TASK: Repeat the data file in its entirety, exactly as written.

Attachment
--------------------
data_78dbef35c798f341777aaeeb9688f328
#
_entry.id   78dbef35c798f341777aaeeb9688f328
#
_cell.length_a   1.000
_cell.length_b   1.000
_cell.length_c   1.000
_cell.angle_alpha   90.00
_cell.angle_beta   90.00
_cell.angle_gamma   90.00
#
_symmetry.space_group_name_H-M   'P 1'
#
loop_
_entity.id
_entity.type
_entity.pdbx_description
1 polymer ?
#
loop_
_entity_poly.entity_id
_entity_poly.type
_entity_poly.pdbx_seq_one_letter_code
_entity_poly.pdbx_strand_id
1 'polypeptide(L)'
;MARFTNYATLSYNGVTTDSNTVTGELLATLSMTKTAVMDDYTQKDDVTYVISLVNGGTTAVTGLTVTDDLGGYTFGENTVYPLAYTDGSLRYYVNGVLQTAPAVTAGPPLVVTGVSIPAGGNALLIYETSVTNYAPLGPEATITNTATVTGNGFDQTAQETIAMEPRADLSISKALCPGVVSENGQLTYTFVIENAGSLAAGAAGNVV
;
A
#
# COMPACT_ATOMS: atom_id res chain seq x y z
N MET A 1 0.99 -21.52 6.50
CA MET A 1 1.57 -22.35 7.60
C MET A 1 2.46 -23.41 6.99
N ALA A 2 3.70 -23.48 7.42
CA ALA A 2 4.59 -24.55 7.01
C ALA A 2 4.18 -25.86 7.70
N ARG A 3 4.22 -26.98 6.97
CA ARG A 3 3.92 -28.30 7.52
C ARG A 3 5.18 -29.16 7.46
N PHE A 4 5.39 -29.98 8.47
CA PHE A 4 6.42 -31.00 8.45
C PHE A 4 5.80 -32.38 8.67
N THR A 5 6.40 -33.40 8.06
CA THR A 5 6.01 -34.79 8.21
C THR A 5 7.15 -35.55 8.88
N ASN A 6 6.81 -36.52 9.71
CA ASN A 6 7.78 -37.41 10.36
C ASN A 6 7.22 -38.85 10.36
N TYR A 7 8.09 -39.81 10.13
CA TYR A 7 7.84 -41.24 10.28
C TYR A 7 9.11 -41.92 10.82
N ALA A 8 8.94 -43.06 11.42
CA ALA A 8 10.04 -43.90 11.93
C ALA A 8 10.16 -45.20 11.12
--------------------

data_78dbef35c798f341777aaeeb9688f328
#
_entry.id   78dbef35c798f341777aaeeb9688f328
#
_cell.length_a   1.000
_cell.length_b   1.000
_cell.length_c   1.000
_cell.angle_alpha   90.00
_cell.angle_beta   90.00
_cell.angle_gamma   90.00
#
_symmetry.space_group_name_H-M   'P 1'
#
loop_
_entity.id
_entity.type
_entity.pdbx_description
1 polymer ?
#
loop_
_entity_poly.entity_id
_entity_poly.type
_entity_poly.pdbx_seq_one_letter_code
_entity_poly.pdbx_strand_id
1 'polypeptide(L)'
;MARFTNYATLSYNGVTTDSNTVTGELLATLSMTKTAVMDDYTQKDDVTYVISLVNGGTTAVTGLTVTDDLGGYTFGENTVYPLAYTDGSLRYYVNGVLQTAPAVTAGPPLVVTGVSIPAGGNALLIYETSVTNYAPLGPEATITNTATVTGNGFDQTAQETIAMEPRADLSISKALCPGVVSENGQLTYTFVIENAGSLAAGAAGNVV
;
A
#
# COMPACT_ATOMS: atom_id res chain seq x y z
N MET A 1 0.99 -21.52 6.50
CA MET A 1 1.57 -22.35 7.60
C MET A 1 2.46 -23.41 6.99
N ALA A 2 3.70 -23.48 7.42
CA ALA A 2 4.59 -24.55 7.01
C ALA A 2 4.18 -25.86 7.70
N ARG A 3 4.22 -26.98 6.97
CA ARG A 3 3.92 -28.30 7.52
C ARG A 3 5.18 -29.16 7.46
N PHE A 4 5.39 -29.98 8.47
CA PHE A 4 6.42 -31.00 8.45
C PHE A 4 5.80 -32.38 8.67
N THR A 5 6.40 -33.40 8.06
CA THR A 5 6.01 -34.79 8.21
C THR A 5 7.15 -35.55 8.88
N ASN A 6 6.81 -36.52 9.71
CA ASN A 6 7.78 -37.41 10.36
C ASN A 6 7.22 -38.85 10.36
N TYR A 7 8.09 -39.81 10.13
CA TYR A 7 7.84 -41.24 10.28
C TYR A 7 9.11 -41.92 10.82
N ALA A 8 8.94 -43.06 11.42
CA ALA A 8 10.04 -43.90 11.93
C ALA A 8 10.16 -45.20 11.12